Print Regional Design Annual, cover by Abbott Miller, 2005
Flying from New York to Los Angeles last week, I spent the long hours at 35,000 feet doing something I had not done in years: I read Print Magazine's "2005 Regional Design Annual"
cover to cover. Here are some of the things I learned:
Tech has re-bounded in Utah.
North Carolina is home to designers who emphasize the importance of offering a comprehensive branding program.
San Diego is home to the most consistently happy designers from year to year.
Firms that aren't "weighed down by a large number of employees" are doing well in Virginia.
And ... Indie rock band posters are channeling Marcel Dzama and Edward Gorey, no matter where they're from.
Why did I even bother?
The current Print
cover headline, "25th Anniversary Edition," caught my attention in that awful way that things do as I realized that I probably owned and had once pored over the very first "Regional Design Annual" of Print Magazine.
Back in that day, there were hardly any AIGA chapters: New York was its own kingdom, Chicago (home to the American Center for Design, née the Society of Typographic Designers) was another, and things were just beginning to percolate down in Texas. There was also something called California Design, dominated by a mysterious confluence of talented (but oddly, unrelated) guys all of whom shared the same name (Michael) as well as a particular preference for the color orange.
At that point Print,
having sensed that the spread of design east of the Hudson River might be considered newsworthy, invited designers to submit their work for inclusion in an annual review that would be divided and analyzed geographically. To look back at those early "Regional Annuals" is to witness the world of American design when at least some of the work was interestingly local, or thuddingly provincial: this was not only a result of the kinds of clients in each region, but the designers themselves, how self-contained their orbits were, what sorts of schools might have been influencing them locally, and so on.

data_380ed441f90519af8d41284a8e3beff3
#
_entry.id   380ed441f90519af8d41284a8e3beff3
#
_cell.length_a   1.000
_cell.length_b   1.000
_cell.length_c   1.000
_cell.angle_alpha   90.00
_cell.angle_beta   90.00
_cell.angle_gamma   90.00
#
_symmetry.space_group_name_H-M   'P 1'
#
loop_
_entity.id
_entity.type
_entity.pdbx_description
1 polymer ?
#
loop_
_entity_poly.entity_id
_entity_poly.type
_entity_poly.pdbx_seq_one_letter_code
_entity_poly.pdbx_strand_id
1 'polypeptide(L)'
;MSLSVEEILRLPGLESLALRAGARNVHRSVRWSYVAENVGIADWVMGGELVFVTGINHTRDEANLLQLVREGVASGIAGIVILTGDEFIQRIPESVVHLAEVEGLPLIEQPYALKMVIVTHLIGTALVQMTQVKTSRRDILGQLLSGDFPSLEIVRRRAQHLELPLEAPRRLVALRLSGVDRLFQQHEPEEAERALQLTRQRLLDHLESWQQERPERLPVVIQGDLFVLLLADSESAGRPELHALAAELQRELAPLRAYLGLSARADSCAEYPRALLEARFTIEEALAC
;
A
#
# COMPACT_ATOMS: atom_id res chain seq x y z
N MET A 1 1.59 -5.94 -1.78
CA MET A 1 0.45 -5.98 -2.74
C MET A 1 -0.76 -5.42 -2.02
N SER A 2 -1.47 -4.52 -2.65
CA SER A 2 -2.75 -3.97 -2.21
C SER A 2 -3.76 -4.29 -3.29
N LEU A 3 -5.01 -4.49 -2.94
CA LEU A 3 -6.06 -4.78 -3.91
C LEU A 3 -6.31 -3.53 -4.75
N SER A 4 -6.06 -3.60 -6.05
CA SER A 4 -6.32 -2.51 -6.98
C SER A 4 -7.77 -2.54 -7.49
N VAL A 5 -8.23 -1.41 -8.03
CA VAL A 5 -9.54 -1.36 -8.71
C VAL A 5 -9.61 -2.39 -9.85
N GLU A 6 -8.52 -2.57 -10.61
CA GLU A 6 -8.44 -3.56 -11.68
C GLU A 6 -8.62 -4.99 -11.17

A big part of the story of the Print
"Regional Annual" now is revealed up front, on the first of those many annoying, oddly-weighted sheets of paper bound in to the front matter of the magazine: the entry-coupon for the 2006 regional design annual (each entry $35). It's a big piece of business for Print
as they, in fact, average about 25,000 entries per year, as editor Joyce Rutter Kaye estimates in her foreword. But it would be wrong to suggest that this is the entire back-story of the Print
"Regional Annual," because, for starters, it's hard labor culling through that many entries. It's worth remembering, too, that Print
is determined to generate a compelling picture of graphic design across the nation via this juried survey even if the legitimacy of their overview is based on an antiquated notion of how, and more to the point, where, design happens.Print's
editors claim that that the thousands of entries and their culling of them cannot help but represent a complete survey of what's going on in the world of graphic design. (Their process begins with an in-house panel assessing the entries; their picks constitute a sort of trend-spotting that is subsequently amended with editorial comments based on interviews with a few selected entrants.) Editor Kaye offers a sort of editorial disclaimer in her introduction: "Technology and globalization," she writes, "has enabled agencies and design firms to become less reliant on local clients, and the awareness of international design trends has expanded their vocabulary of creative references." Such a cultural climate, let alone a tacit admission of this new, globalized state of affairs, would seem to trump the very "regional" particularities that Print's
editors want to believe they're defining for us a fact that's perhaps most evident in the actual entries themselves.
Many newspapers the Los Angeles Times, San Jose Mercury News, Denver Post,
among others are locally parsed and published (and therefore represented by) their respective regional sections. We know that most newspapers in this country are facing a perilous business climate, so it's no surprise that newspapers are sprucing up their design standards. Of course, what really would be surprising would be if the designers of the San Diego Union Tribune